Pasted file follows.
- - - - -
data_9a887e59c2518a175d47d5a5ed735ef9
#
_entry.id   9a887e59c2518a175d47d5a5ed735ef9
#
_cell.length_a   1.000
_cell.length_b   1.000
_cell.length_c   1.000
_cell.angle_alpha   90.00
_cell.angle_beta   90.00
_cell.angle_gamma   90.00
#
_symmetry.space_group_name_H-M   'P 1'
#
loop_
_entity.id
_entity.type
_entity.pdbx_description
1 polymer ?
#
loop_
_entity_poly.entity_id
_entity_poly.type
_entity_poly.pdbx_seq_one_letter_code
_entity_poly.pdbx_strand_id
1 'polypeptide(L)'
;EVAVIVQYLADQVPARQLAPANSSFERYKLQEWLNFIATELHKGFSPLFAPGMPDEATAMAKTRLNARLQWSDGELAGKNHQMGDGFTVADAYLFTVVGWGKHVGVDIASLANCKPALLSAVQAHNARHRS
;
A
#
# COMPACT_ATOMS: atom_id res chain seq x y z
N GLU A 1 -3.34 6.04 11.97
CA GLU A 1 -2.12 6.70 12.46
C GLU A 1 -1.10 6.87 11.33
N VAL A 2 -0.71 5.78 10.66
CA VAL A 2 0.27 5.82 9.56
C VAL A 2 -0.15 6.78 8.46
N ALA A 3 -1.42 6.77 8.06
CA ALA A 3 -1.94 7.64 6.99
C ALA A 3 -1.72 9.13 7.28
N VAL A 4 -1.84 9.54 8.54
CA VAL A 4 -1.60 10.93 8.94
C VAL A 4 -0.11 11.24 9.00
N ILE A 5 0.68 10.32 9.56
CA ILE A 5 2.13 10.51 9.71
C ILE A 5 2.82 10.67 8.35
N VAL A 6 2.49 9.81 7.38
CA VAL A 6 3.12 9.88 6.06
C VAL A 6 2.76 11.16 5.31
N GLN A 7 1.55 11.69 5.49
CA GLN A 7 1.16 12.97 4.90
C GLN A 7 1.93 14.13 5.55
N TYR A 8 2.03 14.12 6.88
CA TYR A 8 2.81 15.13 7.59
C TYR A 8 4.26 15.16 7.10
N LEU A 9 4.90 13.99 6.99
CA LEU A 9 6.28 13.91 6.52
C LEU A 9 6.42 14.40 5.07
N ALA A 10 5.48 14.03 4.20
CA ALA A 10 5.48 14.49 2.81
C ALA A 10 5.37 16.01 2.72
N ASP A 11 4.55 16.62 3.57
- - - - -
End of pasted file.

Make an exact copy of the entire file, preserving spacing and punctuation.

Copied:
data_9a887e59c2518a175d47d5a5ed735ef9
#
_entry.id   9a887e59c2518a175d47d5a5ed735ef9
#
_cell.length_a   1.000
_cell.length_b   1.000
_cell.length_c   1.000
_cell.angle_alpha   90.00
_cell.angle_beta   90.00
_cell.angle_gamma   90.00
#
_symmetry.space_group_name_H-M   'P 1'
#
loop_
_entity.id
_entity.type
_entity.pdbx_description
1 polymer ?
#
loop_
_entity_poly.entity_id
_entity_poly.type
_entity_poly.pdbx_seq_one_letter_code
_entity_poly.pdbx_strand_id
1 'polypeptide(L)'
;EVAVIVQYLADQVPARQLAPANSSFERYKLQEWLNFIATELHKGFSPLFAPGMPDEATAMAKTRLNARLQWSDGELAGKNHQMGDGFTVADAYLFTVVGWGKHVGVDIASLANCKPALLSAVQAHNARHRS
;
A
#
# COMPACT_ATOMS: atom_id res chain seq x y z
N GLU A 1 -3.34 6.04 11.97
CA GLU A 1 -2.12 6.70 12.46
C GLU A 1 -1.10 6.87 11.33
N VAL A 2 -0.71 5.78 10.66
CA VAL A 2 0.27 5.82 9.56
C VAL A 2 -0.15 6.78 8.46
N ALA A 3 -1.42 6.77 8.06
CA ALA A 3 -1.94 7.64 6.99
C ALA A 3 -1.72 9.13 7.28
N VAL A 4 -1.84 9.54 8.54
CA VAL A 4 -1.60 10.93 8.94
C VAL A 4 -0.11 11.24 9.00
N ILE A 5 0.68 10.32 9.56
CA ILE A 5 2.13 10.51 9.71
C ILE A 5 2.82 10.67 8.35
N VAL A 6 2.49 9.81 7.38
CA VAL A 6 3.12 9.88 6.06
C VAL A 6 2.76 11.16 5.31
N GLN A 7 1.55 11.69 5.49
CA GLN A 7 1.16 12.97 4.90
C GLN A 7 1.93 14.13 5.55
N TYR A 8 2.03 14.12 6.88
CA TYR A 8 2.81 15.13 7.59
C TYR A 8 4.26 15.16 7.10
N LEU A 9 4.90 13.99 6.99
CA LEU A 9 6.28 13.91 6.52
C LEU A 9 6.42 14.40 5.07
N ALA A 10 5.48 14.03 4.20
CA ALA A 10 5.48 14.49 2.81
C ALA A 10 5.37 16.01 2.72
N ASP A 11 4.55 16.62 3.57